However, this comes secondary to the initial stabilization of the airway, breathing, and circulation. Intravenous alteplase is the thrombolytic of choice for those presenting within 4.5 hours of symptom onset and without any absolute contraindications to thrombolytic therapy. Mechanical thrombectomy is the procedure of choice for those with large artery occlusion presenting within 24 hours of symptoms onset.[23][24][25][26][27] Blood pressure is generally elevated in acute stroke patients, and this works in favor as the cerebral autoregulation of blood pressures is impaired, especially in patients with large vessel occlusion. In patients receiving thrombolytics, it is recommended that the pressure is maintained below 180/105 mmHg for at least 24 hours following thrombolytic administration to limit reperfusion injury.[23] In patients not receiving thrombolytic therapy, hypertension is not treated unless severe (>220/120 mmHg) to facilitate cerebral perfusion in the setting of ischemia. In addition to the above steps, aspirin, clopidogrel, or similar antiplatelet agents or anticoagulants like warfarin, apixaban, dabigatran, etc. are used in secondary prevention based on the etiology of the ischemic stroke. Lipid-lowering therapy is also initiated to prevent recurrence with high-intensity statins. Antihypertensives are added to the treatment regimen at discharge for those with elevated blood pressure. Lastly, but most importantly, lifestyle modifications such as exercise, smoking cessation, dietary changes, and weight loss are strongly recommended.

Differential Diagnosis

Isolated pontine infarction is a less frequent occurrence than a larger brainstem infarction.

A few of the many predisposing conditions are hypertension, diabetes, basilar artery atherosclerosis, and vertebrobasilar insufficiency. Clinical presentation may include many signs and symptoms due to the underlying condition making it even more essential to rule out a multitude of diseases like:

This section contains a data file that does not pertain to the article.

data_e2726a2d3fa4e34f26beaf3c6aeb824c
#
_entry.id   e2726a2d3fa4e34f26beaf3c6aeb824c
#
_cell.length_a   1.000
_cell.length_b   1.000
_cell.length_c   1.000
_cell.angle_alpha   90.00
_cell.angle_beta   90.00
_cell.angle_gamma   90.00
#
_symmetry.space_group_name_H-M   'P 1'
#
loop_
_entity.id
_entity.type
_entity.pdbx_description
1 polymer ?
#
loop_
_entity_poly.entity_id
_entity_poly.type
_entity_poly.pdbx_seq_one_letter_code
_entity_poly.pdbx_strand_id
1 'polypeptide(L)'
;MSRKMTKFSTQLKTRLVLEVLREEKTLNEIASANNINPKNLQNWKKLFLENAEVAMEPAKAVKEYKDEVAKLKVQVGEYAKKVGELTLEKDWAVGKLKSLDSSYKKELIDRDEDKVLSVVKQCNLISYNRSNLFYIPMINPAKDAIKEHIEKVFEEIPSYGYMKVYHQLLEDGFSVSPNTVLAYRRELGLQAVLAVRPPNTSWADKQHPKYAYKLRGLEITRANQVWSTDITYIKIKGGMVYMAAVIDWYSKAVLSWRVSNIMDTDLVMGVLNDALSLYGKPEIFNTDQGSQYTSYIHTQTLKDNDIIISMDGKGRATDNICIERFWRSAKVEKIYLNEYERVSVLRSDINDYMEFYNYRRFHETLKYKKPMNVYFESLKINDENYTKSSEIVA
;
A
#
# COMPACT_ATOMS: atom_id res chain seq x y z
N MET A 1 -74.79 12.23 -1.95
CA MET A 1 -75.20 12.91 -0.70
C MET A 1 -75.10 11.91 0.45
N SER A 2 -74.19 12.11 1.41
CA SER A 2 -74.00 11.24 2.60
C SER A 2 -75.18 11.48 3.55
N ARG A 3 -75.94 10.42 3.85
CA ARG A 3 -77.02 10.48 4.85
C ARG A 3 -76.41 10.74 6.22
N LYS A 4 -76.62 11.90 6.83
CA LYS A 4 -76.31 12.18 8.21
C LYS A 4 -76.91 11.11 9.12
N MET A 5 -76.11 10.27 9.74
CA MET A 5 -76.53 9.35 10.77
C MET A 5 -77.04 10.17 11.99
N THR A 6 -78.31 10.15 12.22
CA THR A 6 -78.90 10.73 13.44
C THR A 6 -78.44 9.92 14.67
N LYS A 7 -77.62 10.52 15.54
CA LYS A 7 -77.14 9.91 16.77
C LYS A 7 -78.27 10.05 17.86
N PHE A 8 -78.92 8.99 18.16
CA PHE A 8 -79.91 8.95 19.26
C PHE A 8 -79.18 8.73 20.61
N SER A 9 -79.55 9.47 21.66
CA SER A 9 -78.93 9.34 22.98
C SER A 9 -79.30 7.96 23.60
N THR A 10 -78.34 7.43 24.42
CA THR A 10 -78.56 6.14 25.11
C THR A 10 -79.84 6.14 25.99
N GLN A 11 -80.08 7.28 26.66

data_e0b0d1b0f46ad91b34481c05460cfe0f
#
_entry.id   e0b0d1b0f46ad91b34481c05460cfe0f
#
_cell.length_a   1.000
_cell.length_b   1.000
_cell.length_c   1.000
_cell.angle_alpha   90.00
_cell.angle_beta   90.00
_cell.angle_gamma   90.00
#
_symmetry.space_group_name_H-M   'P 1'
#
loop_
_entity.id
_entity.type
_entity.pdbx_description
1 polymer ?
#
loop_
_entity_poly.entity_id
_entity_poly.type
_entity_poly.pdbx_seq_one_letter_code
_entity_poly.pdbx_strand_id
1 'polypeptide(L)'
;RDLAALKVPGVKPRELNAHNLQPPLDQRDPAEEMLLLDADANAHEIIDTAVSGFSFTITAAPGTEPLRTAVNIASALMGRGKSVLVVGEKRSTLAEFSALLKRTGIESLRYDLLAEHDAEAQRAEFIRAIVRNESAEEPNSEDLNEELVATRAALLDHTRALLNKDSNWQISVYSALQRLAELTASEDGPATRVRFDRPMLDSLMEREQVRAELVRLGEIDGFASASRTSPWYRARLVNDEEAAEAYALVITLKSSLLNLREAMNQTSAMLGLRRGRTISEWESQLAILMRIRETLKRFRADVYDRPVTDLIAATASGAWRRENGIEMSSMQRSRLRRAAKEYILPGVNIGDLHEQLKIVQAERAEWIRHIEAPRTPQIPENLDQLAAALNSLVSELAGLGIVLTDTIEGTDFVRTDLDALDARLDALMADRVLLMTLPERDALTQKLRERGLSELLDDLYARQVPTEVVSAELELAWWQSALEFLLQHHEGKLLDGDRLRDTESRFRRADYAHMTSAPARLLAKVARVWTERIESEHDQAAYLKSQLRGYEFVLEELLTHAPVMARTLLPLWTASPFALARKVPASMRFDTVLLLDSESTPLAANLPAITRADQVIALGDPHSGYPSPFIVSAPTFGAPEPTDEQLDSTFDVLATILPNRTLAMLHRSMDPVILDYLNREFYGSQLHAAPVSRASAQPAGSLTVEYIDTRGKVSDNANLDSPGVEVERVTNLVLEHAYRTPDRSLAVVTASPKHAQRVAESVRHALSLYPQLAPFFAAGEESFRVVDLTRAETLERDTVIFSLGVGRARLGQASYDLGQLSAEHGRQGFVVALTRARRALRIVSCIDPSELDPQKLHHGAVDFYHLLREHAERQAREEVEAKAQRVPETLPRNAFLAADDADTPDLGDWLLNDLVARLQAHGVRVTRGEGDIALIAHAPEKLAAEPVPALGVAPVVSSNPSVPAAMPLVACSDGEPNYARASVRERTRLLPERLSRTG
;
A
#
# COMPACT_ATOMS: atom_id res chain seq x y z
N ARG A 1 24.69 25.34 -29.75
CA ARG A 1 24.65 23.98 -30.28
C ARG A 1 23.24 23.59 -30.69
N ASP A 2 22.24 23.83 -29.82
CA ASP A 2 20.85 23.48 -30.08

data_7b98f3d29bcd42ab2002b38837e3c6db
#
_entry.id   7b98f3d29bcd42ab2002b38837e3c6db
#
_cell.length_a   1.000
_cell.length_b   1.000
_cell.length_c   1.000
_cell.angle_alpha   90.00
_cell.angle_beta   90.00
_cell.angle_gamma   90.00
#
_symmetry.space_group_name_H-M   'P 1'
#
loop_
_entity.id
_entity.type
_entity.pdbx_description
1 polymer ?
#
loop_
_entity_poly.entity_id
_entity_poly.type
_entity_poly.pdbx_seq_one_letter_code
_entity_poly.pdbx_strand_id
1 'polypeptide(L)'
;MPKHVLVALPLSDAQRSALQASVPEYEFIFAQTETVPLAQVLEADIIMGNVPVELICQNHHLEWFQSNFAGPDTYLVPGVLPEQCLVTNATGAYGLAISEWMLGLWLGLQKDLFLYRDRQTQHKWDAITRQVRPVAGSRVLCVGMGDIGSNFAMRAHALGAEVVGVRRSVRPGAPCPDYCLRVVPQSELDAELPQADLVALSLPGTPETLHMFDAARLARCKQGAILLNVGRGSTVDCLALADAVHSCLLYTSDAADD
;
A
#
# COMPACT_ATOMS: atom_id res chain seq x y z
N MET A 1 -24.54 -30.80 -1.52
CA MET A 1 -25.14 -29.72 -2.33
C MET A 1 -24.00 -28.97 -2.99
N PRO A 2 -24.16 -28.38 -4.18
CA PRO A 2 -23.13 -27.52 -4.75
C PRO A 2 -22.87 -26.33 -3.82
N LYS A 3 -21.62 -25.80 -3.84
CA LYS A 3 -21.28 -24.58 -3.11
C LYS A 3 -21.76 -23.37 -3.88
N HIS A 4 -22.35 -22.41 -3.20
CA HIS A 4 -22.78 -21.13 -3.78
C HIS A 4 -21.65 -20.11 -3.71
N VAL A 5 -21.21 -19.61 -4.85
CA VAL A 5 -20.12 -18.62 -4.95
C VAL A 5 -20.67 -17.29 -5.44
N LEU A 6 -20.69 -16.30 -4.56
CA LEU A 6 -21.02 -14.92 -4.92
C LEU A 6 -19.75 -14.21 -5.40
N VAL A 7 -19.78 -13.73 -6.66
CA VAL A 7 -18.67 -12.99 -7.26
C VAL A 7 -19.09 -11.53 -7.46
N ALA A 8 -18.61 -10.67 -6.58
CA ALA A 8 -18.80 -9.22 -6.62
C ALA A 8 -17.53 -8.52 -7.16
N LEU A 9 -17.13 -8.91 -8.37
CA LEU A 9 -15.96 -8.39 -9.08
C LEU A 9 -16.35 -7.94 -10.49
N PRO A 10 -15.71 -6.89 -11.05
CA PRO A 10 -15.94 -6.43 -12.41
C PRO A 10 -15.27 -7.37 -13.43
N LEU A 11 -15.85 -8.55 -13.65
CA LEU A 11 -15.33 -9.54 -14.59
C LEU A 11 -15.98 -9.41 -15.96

• Todd paralysis
  • Intracranial hemorrhage
  • Intracranial mass (tumor or abscess)
  • Spinal cord compression
  • Hypoglycemia
  • Wernicke encephalopathy
  • Conversion disorder
  • Complex migraine

Initial neuroimaging would aid in evaluating any other intracranial pathologies. CT imaging delineates hemorrhagic lesions well, while MRI imaging is better suited for mass lesions, abscesses, infectious issues, and other etiologies. High index suspicion should be used for the less common differential diagnoses.


The overall prognosis of those with unilateral pontine infarction is good.[1][6][7] Infarctions, especially lacunar in nature, involving the lateral or rostral to mid pons, are associated with more favorable outcomes.[28][6] On the other hand, bilateral and caudal pontine infarctions have a worse prognosis.[29][1] Progressive neurological deficit following isolated pontine infarction has also been reported.[5] The long-term prognosis is considered good based on a single study with a 4 to 9 year follow-up time.[30] However, Kumral et al. observed the long-term risk of recurrent stroke to be high in those with pontine infarction.[1] The prognosis of isolated pontine infarction in comparison to the other posterior circulation stroke syndromes or any non-pontine infarctions is yet to be determined.